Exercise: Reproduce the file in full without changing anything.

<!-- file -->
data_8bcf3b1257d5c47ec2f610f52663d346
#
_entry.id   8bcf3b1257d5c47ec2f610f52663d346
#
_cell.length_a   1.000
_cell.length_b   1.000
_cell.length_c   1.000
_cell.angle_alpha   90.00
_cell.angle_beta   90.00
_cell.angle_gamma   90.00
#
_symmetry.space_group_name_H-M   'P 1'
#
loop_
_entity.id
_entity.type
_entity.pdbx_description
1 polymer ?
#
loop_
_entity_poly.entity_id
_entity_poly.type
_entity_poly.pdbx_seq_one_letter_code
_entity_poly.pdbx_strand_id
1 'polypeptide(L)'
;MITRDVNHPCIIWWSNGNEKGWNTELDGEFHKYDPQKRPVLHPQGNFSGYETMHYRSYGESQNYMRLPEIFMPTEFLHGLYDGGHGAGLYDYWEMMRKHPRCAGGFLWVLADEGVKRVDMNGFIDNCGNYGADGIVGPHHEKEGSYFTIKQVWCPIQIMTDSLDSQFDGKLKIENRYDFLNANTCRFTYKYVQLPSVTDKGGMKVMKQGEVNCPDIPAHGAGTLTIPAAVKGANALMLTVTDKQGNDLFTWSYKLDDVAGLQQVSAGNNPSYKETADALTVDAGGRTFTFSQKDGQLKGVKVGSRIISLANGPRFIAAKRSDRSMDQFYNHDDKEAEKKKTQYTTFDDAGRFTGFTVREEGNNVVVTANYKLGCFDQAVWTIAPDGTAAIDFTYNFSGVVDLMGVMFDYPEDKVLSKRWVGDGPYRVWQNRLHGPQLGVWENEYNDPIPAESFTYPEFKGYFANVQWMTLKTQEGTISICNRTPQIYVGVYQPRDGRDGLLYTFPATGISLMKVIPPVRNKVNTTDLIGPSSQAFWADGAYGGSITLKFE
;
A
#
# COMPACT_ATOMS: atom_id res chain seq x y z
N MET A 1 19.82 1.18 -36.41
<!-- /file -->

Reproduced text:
data_8bcf3b1257d5c47ec2f610f52663d346
#
_entry.id   8bcf3b1257d5c47ec2f610f52663d346
#
_cell.length_a   1.000
_cell.length_b   1.000
_cell.length_c   1.000
_cell.angle_alpha   90.00
_cell.angle_beta   90.00
_cell.angle_gamma   90.00
#
_symmetry.space_group_name_H-M   'P 1'
#
loop_
_entity.id
_entity.type
_entity.pdbx_description
1 polymer ?
#
loop_
_entity_poly.entity_id
_entity_poly.type
_entity_poly.pdbx_seq_one_letter_code
_entity_poly.pdbx_strand_id
1 'polypeptide(L)'
;MITRDVNHPCIIWWSNGNEKGWNTELDGEFHKYDPQKRPVLHPQGNFSGYETMHYRSYGESQNYMRLPEIFMPTEFLHGLYDGGHGAGLYDYWEMMRKHPRCAGGFLWVLADEGVKRVDMNGFIDNCGNYGADGIVGPHHEKEGSYFTIKQVWCPIQIMTDSLDSQFDGKLKIENRYDFLNANTCRFTYKYVQLPSVTDKGGMKVMKQGEVNCPDIPAHGAGTLTIPAAVKGANALMLTVTDKQGNDLFTWSYKLDDVAGLQQVSAGNNPSYKETADALTVDAGGRTFTFSQKDGQLKGVKVGSRIISLANGPRFIAAKRSDRSMDQFYNHDDKEAEKKKTQYTTFDDAGRFTGFTVREEGNNVVVTANYKLGCFDQAVWTIAPDGTAAIDFTYNFSGVVDLMGVMFDYPEDKVLSKRWVGDGPYRVWQNRLHGPQLGVWENEYNDPIPAESFTYPEFKGYFANVQWMTLKTQEGTISICNRTPQIYVGVYQPRDGRDGLLYTFPATGISLMKVIPPVRNKVNTTDLIGPSSQAFWADGAYGGSITLKFE
;
A
#
# COMPACT_ATOMS: atom_id res chain seq x y z
N MET A 1 19.82 1.18 -36.41